'Mutineers' hit back as tensions rise over Brexit bill

David Cameron Meets Ministers To Discuss Steel Crisis

David Cameron Meets Ministers To Discuss Steel Crisis

One of several votes yesterday was on whether the bill should include a line repealing the 1972 act - crucial to taking us out of the EU.

MP have continued to scrutinise the European Union (Withdrawal) Bill amid mounting evidence of Tory unrest about Mrs May's approach to Brexit.

Pro-remain Conservative MP Anna Soubry, who was also featured on the Telegraph's front page, told MPs the coverage by the newspaper was a "blatant piece of bullying" and she regarded it as a "badge of honour".

But despite the revolt, the measure passed through Parliament easily during the first day of debate over whether to amend the EU Withdrawal Bill.

The government faces potential defeat on key amendments to the bill if rebel Conservative MPs ally with Labour, increasing the risks for May's minority government.

The MPs were pictured smiling on the front of the Telegraph after they indicated they would vote against Theresa May's efforts to fix the date of Brexit on 29 March 2019.

However Dominic Grieve, the former attorney general who was named by the Daily Telegraph and has tabled around 20 amendments to the bill, told AFP earlier this week: "I'm not trying to stop Brexit".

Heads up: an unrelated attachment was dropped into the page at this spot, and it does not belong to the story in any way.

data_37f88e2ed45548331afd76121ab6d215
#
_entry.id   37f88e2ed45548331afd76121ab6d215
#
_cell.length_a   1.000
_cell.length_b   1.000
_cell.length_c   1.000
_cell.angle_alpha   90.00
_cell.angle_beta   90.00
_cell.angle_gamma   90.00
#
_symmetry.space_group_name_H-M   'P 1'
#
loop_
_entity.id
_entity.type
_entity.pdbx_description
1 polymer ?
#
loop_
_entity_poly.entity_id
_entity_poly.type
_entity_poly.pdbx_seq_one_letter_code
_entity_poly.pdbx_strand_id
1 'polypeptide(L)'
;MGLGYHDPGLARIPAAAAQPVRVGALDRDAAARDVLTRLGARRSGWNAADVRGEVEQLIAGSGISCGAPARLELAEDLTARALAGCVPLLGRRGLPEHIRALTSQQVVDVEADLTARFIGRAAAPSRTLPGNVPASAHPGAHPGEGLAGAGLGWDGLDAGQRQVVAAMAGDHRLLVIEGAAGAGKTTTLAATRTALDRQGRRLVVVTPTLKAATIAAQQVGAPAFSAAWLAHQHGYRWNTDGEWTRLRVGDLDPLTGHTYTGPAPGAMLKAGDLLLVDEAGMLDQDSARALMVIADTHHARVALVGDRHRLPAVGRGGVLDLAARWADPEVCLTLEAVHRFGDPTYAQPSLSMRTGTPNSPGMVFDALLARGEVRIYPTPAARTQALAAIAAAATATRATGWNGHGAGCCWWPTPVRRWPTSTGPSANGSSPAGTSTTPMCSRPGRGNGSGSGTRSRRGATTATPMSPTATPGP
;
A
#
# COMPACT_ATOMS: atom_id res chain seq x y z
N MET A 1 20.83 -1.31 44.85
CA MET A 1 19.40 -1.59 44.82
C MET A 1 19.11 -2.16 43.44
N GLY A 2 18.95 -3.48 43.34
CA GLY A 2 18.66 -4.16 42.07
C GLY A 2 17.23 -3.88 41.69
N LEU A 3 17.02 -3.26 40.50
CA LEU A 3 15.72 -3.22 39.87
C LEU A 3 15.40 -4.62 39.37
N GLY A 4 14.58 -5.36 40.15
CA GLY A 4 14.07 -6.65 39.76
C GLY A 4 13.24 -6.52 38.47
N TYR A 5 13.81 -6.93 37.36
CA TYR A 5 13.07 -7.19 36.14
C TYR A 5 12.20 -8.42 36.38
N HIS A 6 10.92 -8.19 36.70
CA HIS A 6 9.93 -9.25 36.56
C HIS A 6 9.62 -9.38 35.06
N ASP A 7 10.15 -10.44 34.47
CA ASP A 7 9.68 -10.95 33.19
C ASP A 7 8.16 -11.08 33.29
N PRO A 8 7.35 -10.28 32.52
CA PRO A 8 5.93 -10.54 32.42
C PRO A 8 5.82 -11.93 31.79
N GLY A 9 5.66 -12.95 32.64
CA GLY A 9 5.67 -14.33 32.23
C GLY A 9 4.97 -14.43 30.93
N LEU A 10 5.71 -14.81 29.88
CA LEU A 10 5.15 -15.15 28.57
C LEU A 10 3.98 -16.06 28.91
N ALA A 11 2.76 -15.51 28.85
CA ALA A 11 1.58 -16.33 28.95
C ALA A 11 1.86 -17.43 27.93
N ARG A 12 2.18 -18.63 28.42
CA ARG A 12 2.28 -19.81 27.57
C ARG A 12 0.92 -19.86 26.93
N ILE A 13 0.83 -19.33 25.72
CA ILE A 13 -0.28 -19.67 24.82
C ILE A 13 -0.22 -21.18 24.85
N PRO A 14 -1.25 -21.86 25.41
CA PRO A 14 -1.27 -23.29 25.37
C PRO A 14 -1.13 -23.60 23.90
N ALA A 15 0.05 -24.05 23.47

Another potential rebel, Jonathan Djanogly, tweeted "to me this is about upholding our constitution and negotiating position", and Bob Neill said "the bullies will not succeed", adding: "We will continue to work constructively for the best Brexit possible - that's our duty - and what parliamentary democracy is all about".

He said: "I can only see downsides in terms of the government losing control of one of the levers it could use to control the negotiations".

Keir Starmer, Labour's chief Brexit spokesman, said the proposal was "a significant climbdown from a weak government on the verge of defeat".

Former Cabinet Office minister Sir Oliver Letwin told MPs that he would vote with the government on Tuesday night, but the part of the withdrawal bill that deals with retained European Union law is a "frightful mess".

"If it doesn't what will happen is it will get massacred in the House of Lords - quite rightly".

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